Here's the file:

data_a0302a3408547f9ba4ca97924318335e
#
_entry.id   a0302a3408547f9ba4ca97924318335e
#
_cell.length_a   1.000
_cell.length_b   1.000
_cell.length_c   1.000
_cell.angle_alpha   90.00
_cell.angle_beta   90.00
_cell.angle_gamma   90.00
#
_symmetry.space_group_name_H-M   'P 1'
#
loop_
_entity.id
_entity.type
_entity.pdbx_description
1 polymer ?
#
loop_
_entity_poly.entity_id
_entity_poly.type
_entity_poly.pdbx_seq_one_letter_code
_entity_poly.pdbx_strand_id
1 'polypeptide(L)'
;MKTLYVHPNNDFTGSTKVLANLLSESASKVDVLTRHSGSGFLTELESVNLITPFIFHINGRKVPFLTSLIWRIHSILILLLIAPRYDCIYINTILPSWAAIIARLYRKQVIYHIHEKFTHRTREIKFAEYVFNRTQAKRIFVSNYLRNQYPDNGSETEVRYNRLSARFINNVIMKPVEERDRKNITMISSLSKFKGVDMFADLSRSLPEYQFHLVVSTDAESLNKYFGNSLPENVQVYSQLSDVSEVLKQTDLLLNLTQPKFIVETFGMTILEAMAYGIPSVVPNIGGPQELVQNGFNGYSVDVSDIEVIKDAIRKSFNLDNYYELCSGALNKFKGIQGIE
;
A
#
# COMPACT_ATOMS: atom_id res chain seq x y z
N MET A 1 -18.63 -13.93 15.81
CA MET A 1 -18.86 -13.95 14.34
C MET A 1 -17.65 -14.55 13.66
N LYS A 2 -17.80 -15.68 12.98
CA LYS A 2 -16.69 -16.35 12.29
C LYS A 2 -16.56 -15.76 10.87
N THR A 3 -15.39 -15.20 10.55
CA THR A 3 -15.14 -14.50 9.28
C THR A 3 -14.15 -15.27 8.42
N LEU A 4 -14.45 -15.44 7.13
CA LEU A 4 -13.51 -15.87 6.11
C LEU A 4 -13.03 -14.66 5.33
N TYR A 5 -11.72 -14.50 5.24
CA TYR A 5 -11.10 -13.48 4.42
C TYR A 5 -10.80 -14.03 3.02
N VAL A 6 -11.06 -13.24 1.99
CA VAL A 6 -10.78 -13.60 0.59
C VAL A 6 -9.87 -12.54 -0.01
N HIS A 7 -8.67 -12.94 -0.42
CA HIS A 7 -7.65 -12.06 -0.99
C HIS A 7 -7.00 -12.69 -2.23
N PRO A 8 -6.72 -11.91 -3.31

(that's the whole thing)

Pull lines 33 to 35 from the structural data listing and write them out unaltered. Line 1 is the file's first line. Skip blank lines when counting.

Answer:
C MET A 1 -17.65 -14.55 13.66
N LYS A 2 -17.80 -15.68 12.98
CA LYS A 2 -16.69 -16.35 12.29